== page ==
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Burnt-out Employees? Give Mindful Leadership a Try

Today’s fast-paced corporate world has people juggling strict deadlines and pending assignments. The only way they can survive the ever-increasing workload is multitasking; operating on autopilot mode and applying themselves minimally to each task. Can implementing a more mindful leadership help restore productivity and balance in the workplace?


The expectation of 24/7 availability through a myriad of technological devices is slowly leading to a burnout in employees across the world. They are bombarded with anxiety-inducing information that can easily overwhelm them and invariably cause stressful isolation. This constant pressure has left the resources feeling depleted, forcing them into a vicious circle where their deliverables continue to mount but the motivation to work on them is at an all-time low.

According to a study by Coloniallife, a US-based insurance company, 41% of workers claimed that stress hampered their productivity, 33% said it affected their level of engagement and 15% said they wanted to switch their job as a result of stress.

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Similarly, leaders who were so far combating the issues of remote working and ensuring business as usual are now running from seminars to webinars, desperate to find a strategic insight to boost employee productivity.  No wonder the “Great Resignation” has brought further complications for most industries as they struggle to retain their talent pool.

Amid such tumultuous times, it is easy to see how beneficial the cultivation of mindful leadership would be for any organization. An open work culture that makes its employees feel heard could amplify employee satisfaction and eventually contribute to retaining an organization’s talented resource pool.

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Pressing the Reset Button

Mindfulness connotes ensuring one’s conscious presence at any given moment, paying attention and responding instead of exhibiting conditioned reactions. It essentially combats distractions by just being aware, accepting and training the wandering mind to come back to the present moment.

We need mindful leaders who can rewire their existing mindsets, creating an unbiased and welcome environment

With rampant workplace stress, practicing this simple habit in the workplace aids people to minimize the distractions around them and put their absolute focus on the task at hand, ensuring quality output. Traditional management styles and conditioned mindsets can be inhibitors when it comes to implementing agility among today’s overworked employees.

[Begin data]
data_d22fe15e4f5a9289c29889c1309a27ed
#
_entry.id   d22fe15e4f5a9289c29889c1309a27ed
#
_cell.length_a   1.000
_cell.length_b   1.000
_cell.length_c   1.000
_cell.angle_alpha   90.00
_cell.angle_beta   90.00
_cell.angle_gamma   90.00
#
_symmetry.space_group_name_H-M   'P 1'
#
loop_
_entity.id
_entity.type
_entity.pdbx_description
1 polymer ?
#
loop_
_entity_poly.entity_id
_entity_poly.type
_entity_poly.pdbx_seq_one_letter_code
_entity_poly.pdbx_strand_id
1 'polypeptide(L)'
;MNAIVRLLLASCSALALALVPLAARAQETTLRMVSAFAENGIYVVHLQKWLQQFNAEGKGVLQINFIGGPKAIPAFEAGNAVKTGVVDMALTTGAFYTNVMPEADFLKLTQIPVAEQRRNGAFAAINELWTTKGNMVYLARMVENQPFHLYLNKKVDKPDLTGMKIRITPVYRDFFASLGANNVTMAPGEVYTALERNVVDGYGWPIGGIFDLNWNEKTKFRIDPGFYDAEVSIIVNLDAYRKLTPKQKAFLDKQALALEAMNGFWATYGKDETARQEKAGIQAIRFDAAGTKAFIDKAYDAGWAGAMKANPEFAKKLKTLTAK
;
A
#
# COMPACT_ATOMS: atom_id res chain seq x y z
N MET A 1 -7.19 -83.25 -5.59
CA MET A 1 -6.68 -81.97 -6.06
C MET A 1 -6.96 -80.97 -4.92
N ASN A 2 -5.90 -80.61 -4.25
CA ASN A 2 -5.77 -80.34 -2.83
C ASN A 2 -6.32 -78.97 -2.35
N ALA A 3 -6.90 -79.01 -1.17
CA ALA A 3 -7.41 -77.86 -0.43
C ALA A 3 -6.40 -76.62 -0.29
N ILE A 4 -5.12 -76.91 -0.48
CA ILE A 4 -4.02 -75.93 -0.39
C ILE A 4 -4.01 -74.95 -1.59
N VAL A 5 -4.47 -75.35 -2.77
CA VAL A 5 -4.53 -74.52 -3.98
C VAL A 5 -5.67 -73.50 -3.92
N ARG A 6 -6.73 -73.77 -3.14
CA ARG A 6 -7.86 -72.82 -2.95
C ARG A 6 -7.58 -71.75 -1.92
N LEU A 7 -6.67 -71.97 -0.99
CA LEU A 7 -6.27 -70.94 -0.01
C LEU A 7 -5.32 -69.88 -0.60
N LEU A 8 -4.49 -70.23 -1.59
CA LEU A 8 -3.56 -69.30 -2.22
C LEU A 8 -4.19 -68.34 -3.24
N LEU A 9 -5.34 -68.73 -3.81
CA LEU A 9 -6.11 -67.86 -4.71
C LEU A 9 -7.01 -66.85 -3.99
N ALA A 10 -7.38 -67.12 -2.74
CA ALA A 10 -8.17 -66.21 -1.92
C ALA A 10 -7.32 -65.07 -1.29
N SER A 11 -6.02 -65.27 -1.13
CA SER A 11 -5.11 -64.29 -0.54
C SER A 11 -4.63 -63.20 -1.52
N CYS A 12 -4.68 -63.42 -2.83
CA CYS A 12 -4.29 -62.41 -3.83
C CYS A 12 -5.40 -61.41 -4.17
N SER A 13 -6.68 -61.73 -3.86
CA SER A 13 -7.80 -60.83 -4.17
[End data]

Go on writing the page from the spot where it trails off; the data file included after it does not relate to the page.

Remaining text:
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Instead, we need mindful leaders who can rewire their existing mindsets, creating an unbiased and welcome environment, with the lucidity required to steer through unpredictable obstacles. A mindful leader is the ambassador of this practice, promoting awareness through focused non-judgmental interaction, active listening, clarity in work and compassion towards peers.

The Mindfulness Culture

Such leaders recognize that while defying the obstacles of modern businesses and uncovering new business ideas, organizations must cultivate a culture of listening and a meritocracy of inventive thinking. This can be achieved by democratizing innovations. When a mindful and diversified group of employees are invited to approach a problem, the results are more innovative than if the dialogue is limited to a small strategy or leadership team.

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Organizational crowdsourcing seeks to encourage employees to connect, collaborate and brainstorm ideas. Crowdsourcing offers a new method of listening by supporting targeted interactions across time zones, regions and organizational units. Crowdsourcing exposes problems to a wide range of people with a variety of talents, experiences and viewpoints to facilitate the generation of the best possible solution. The mindful growth of a company is aided by the collective wisdom of its united and engaged workforce.

With each individual who chooses to become mindful, a leader is born

Practicing mindfulness can, however, have a more profound impact in any workplace. It plays a key role in the individual development of employees. As they learn to minimize distractions and remove the aspects causing them stress and anxiety, they learn to augment their problem-solving skills, divergent thinking and resilience. As cognitive rigidity drops, there is a renewed confidence in employees to be creative, compassionate and take pride in the output delivered by them.

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With each individual who chooses to become mindful, a leader is born; with each mindful leader, an organization can be transformed; and such evolved organizations can contribute to the betterment of society. Thus, mindful choices often lead to a win-win-win scenario: good for the organization, good for the employees and good for the community.

Mario Peña

Mario is Regional Center Manager at Infosys, where he manages end-to-end delivery and governance operations for the company's Delivery Centers in Monterrey, Brazil and Argentina.
He's experienced in global business operation model and process development, as well as project management. At Infosys -where he has worked for 12 years-, he was responsible for delivery centers start up in Costa Rica and Puerto Rico.

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